Samsung announced its new X series of laptops this morning, and the company let a detail slip about the X120 portable that's less trivial than it may initially sound: the thin portable eschews Intel's netbook-oriented Atom line in favor of a new ultra-low-voltage (ULV) processor from Intel. The SU4100 ULV processor and its siblings will formally launch later this month and have been getting press recently under the internal Intel acronym CULV (for consumer ULV).
With the fall lineup of games looming on the horizon, players might be wondering where they should buy the titles they're looking forward to. GameStop, it seems, is set up to make a killing thanks to a huge amount of exclusive in-game content.
Researchers show that antiferromagnetism has inertia. As a result, you can flip the magnetic field orientation by giving it a quick push and walking away while it does the rest itself. It may be a while before this tech shows up in your PC, however.
A rehab center has opened in Washington state that aims to treat Internet Addiction Disorder with counseling, psychiatric help, and other activities geared toward getting patients back on track with normal life. If you believe in the disorder, then this is a great first step—but not everyone does.
You'd think they'd know this by now, but the Federal Communications Commission is always full of surprises. The FCC has put out a Public Notice asking the wise to help them define "broadband." Well, not exactly "define" it. Hold your breath...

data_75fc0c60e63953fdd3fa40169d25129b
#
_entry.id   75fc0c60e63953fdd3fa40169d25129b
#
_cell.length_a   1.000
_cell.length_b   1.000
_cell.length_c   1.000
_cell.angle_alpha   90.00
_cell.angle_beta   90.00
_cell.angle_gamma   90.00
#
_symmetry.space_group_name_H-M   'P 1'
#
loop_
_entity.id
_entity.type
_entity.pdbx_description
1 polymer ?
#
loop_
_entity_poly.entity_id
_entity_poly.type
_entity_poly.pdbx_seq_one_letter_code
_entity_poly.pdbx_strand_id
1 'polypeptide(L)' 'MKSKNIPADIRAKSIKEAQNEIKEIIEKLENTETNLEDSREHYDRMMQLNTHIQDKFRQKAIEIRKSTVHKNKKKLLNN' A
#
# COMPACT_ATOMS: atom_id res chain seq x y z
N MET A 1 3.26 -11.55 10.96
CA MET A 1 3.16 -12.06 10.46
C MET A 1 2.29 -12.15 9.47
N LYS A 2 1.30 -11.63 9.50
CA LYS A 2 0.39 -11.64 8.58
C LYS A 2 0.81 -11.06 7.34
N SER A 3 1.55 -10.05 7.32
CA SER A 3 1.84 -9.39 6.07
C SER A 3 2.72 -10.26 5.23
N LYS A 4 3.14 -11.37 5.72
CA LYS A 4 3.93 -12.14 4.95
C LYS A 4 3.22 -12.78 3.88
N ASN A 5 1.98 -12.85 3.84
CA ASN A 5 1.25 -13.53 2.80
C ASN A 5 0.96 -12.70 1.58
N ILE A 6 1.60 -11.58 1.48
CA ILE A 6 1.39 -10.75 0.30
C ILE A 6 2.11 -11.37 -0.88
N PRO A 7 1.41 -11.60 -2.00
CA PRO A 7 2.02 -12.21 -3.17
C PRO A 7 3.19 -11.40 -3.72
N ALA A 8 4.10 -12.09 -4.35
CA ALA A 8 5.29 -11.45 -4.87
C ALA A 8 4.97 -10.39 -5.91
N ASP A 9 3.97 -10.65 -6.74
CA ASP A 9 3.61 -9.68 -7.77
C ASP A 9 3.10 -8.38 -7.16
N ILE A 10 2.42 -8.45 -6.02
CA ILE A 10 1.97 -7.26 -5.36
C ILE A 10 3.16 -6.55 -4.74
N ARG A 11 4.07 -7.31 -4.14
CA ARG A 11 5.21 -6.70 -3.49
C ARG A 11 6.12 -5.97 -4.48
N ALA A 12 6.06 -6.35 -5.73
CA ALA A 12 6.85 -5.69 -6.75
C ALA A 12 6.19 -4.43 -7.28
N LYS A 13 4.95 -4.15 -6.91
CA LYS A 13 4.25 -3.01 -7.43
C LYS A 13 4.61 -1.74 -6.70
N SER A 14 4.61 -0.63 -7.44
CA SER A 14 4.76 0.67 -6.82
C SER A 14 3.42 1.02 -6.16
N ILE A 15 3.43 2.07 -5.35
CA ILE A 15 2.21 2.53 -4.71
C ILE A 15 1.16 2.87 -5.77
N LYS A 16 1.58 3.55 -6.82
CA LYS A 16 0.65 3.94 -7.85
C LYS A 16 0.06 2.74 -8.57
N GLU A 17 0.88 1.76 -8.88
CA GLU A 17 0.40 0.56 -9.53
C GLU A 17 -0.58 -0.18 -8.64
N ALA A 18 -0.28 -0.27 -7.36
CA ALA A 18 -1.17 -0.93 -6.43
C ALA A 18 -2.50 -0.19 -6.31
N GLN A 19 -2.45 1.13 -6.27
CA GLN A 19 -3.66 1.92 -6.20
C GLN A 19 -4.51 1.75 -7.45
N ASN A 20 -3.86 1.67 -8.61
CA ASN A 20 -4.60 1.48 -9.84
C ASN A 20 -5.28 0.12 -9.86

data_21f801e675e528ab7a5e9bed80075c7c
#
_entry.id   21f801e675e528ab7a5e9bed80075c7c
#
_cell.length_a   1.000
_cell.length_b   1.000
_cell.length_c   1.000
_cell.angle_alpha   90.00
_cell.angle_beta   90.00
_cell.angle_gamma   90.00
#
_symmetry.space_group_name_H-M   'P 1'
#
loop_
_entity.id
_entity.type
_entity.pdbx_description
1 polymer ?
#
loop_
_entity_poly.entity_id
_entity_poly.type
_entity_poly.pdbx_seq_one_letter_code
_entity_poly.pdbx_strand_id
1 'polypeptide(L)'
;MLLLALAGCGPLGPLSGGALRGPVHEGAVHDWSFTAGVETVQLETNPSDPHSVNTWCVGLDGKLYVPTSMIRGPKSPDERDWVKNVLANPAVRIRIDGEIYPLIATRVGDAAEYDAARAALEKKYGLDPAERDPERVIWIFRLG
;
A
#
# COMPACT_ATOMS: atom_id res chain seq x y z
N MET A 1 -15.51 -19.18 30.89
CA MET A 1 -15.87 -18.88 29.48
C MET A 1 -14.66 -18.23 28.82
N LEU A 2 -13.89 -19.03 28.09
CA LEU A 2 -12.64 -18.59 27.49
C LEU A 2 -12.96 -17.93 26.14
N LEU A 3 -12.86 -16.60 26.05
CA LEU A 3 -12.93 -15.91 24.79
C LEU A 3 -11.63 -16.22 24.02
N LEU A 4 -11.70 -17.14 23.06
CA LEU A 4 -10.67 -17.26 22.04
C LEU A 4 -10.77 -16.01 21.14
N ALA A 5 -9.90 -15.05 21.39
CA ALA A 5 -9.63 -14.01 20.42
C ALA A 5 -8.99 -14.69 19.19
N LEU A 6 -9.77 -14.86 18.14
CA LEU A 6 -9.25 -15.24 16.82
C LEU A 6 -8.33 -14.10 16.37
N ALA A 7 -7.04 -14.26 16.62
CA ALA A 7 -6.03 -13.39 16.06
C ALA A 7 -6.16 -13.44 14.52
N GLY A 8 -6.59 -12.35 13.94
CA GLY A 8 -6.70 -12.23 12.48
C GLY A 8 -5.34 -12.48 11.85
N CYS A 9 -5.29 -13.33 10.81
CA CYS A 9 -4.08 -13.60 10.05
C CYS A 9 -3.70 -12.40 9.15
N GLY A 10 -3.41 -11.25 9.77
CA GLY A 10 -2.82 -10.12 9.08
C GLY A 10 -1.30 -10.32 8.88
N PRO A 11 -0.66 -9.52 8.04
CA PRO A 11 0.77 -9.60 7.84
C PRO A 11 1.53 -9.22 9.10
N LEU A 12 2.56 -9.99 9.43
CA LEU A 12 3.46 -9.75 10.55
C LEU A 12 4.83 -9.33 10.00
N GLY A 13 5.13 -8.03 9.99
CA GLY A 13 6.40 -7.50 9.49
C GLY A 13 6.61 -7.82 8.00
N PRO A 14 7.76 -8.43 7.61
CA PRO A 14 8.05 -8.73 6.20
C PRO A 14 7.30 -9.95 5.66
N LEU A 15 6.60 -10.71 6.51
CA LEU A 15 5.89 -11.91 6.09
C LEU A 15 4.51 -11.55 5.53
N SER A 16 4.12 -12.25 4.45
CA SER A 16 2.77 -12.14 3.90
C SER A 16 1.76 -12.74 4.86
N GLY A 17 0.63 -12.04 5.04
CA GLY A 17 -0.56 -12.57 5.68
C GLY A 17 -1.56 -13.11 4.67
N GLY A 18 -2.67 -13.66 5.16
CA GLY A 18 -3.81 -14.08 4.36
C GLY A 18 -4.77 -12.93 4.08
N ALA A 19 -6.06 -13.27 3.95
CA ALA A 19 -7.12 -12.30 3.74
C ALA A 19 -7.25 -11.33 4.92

Organic light emitting diodes, or OLEDs, promise to bring a great deal of flexibility to where we can put a display—literally. Because of their organic components, it should be possible to create flexible and transparent displays, opening up a large number of potential uses. But now, just as OLEDs may finally be ready for the consumer market, some engineers have figured out a way to get many of the same properties using inorganic LEDs (ILEDs), using a method that's so simple, even a biologist could understand it.
A Florida man may have busted the world record for consumer data theft after allegedly stealing 130 million credit and debit card numbers. The US Department of Justice announced Monday afternoon that 28-year-old Albert Gonzales and two co-conspirators had been indicted for conspiracy. If true, Gonzales and gang may have beaten the credit card theft high score of 45 million accounts nearly three times over.
Copyright 2015 © Godem Online Inc. | Web and server solutions by NewTech Solutions.